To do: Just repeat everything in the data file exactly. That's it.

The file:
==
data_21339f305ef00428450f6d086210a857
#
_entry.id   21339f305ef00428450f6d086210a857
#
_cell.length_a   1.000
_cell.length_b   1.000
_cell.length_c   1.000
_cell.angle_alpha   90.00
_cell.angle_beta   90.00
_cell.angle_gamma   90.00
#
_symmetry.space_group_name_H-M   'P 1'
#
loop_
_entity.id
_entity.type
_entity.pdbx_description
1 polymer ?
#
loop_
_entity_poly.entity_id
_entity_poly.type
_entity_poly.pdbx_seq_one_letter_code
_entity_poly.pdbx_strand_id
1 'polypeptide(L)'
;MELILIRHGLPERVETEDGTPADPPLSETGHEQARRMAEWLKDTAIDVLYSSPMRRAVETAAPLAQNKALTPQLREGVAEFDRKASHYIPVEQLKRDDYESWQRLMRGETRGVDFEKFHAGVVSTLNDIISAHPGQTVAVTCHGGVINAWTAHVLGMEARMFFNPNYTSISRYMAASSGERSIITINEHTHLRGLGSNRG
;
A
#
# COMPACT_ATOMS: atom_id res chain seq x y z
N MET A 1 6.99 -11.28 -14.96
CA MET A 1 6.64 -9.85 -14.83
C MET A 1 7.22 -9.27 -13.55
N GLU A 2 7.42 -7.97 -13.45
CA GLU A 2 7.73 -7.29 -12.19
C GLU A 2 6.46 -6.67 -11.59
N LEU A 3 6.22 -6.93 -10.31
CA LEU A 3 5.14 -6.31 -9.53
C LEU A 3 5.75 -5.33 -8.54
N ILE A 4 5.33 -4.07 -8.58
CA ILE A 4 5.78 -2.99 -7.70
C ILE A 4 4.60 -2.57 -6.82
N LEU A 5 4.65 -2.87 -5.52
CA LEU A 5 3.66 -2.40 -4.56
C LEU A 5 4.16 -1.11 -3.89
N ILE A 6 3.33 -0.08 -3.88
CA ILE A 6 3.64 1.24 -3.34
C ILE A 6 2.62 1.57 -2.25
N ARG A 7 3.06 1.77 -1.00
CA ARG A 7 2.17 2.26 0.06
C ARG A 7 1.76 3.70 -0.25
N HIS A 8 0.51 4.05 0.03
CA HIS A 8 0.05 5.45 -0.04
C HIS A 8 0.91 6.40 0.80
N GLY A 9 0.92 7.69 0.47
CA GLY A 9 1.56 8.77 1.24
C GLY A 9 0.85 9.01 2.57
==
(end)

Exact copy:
data_21339f305ef00428450f6d086210a857
#
_entry.id   21339f305ef00428450f6d086210a857
#
_cell.length_a   1.000
_cell.length_b   1.000
_cell.length_c   1.000
_cell.angle_alpha   90.00
_cell.angle_beta   90.00
_cell.angle_gamma   90.00
#
_symmetry.space_group_name_H-M   'P 1'
#
loop_
_entity.id
_entity.type
_entity.pdbx_description
1 polymer ?
#
loop_
_entity_poly.entity_id
_entity_poly.type
_entity_poly.pdbx_seq_one_letter_code
_entity_poly.pdbx_strand_id
1 'polypeptide(L)'
;MELILIRHGLPERVETEDGTPADPPLSETGHEQARRMAEWLKDTAIDVLYSSPMRRAVETAAPLAQNKALTPQLREGVAEFDRKASHYIPVEQLKRDDYESWQRLMRGETRGVDFEKFHAGVVSTLNDIISAHPGQTVAVTCHGGVINAWTAHVLGMEARMFFNPNYTSISRYMAASSGERSIITINEHTHLRGLGSNRG
;
A
#
# COMPACT_ATOMS: atom_id res chain seq x y z
N MET A 1 6.99 -11.28 -14.96
CA MET A 1 6.64 -9.85 -14.83
C MET A 1 7.22 -9.27 -13.55
N GLU A 2 7.42 -7.97 -13.45
CA GLU A 2 7.73 -7.29 -12.19
C GLU A 2 6.46 -6.67 -11.59
N LEU A 3 6.22 -6.93 -10.31
CA LEU A 3 5.14 -6.31 -9.53
C LEU A 3 5.75 -5.33 -8.54
N ILE A 4 5.33 -4.07 -8.58
CA ILE A 4 5.78 -2.99 -7.70
C ILE A 4 4.60 -2.57 -6.82
N LEU A 5 4.65 -2.87 -5.52
CA LEU A 5 3.66 -2.40 -4.56
C LEU A 5 4.16 -1.11 -3.89
N ILE A 6 3.33 -0.08 -3.88
CA ILE A 6 3.64 1.24 -3.34
C ILE A 6 2.62 1.57 -2.25
N ARG A 7 3.06 1.77 -1.00
CA ARG A 7 2.17 2.26 0.06
C ARG A 7 1.76 3.70 -0.25
N HIS A 8 0.51 4.05 0.03
CA HIS A 8 0.05 5.45 -0.04
C HIS A 8 0.91 6.40 0.80
N GLY A 9 0.92 7.69 0.47
CA GLY A 9 1.56 8.77 1.24
C GLY A 9 0.85 9.01 2.57